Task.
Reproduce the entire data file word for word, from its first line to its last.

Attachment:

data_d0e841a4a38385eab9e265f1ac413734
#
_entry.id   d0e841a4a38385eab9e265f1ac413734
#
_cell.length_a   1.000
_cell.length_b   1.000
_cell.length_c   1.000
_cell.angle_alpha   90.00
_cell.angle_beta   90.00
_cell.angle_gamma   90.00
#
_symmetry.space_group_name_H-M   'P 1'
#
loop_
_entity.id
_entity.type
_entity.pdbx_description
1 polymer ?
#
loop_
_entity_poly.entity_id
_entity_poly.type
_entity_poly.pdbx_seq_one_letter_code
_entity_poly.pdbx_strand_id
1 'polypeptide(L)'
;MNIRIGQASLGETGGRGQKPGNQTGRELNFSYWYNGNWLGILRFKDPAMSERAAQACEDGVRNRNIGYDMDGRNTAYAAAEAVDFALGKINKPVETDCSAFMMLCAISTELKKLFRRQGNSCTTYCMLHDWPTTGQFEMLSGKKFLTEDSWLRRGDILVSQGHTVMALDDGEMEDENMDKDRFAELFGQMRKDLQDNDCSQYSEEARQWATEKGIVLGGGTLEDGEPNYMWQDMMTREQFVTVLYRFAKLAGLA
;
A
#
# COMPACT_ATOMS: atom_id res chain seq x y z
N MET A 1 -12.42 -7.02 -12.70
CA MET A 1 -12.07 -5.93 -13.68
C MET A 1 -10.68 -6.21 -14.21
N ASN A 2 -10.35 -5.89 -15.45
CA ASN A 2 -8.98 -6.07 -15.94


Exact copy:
data_d0e841a4a38385eab9e265f1ac413734
#
_entry.id   d0e841a4a38385eab9e265f1ac413734
#
_cell.length_a   1.000
_cell.length_b   1.000
_cell.length_c   1.000
_cell.angle_alpha   90.00
_cell.angle_beta   90.00
_cell.angle_gamma   90.00
#
_symmetry.space_group_name_H-M   'P 1'
#
loop_
_entity.id
_entity.type
_entity.pdbx_description
1 polymer ?
#
loop_
_entity_poly.entity_id
_entity_poly.type
_entity_poly.pdbx_seq_one_letter_code
_entity_poly.pdbx_strand_id
1 'polypeptide(L)'
;MNIRIGQASLGETGGRGQKPGNQTGRELNFSYWYNGNWLGILRFKDPAMSERAAQACEDGVRNRNIGYDMDGRNTAYAAAEAVDFALGKINKPVETDCSAFMMLCAISTELKKLFRRQGNSCTTYCMLHDWPTTGQFEMLSGKKFLTEDSWLRRGDILVSQGHTVMALDDGEMEDENMDKDRFAELFGQMRKDLQDNDCSQYSEEARQWATEKGIVLGGGTLEDGEPNYMWQDMMTREQFVTVLYRFAKLAGLA
;
A
#
# COMPACT_ATOMS: atom_id res chain seq x y z
N MET A 1 -12.42 -7.02 -12.70
CA MET A 1 -12.07 -5.93 -13.68
C MET A 1 -10.68 -6.21 -14.21
N ASN A 2 -10.35 -5.89 -15.45
CA ASN A 2 -8.98 -6.07 -15.94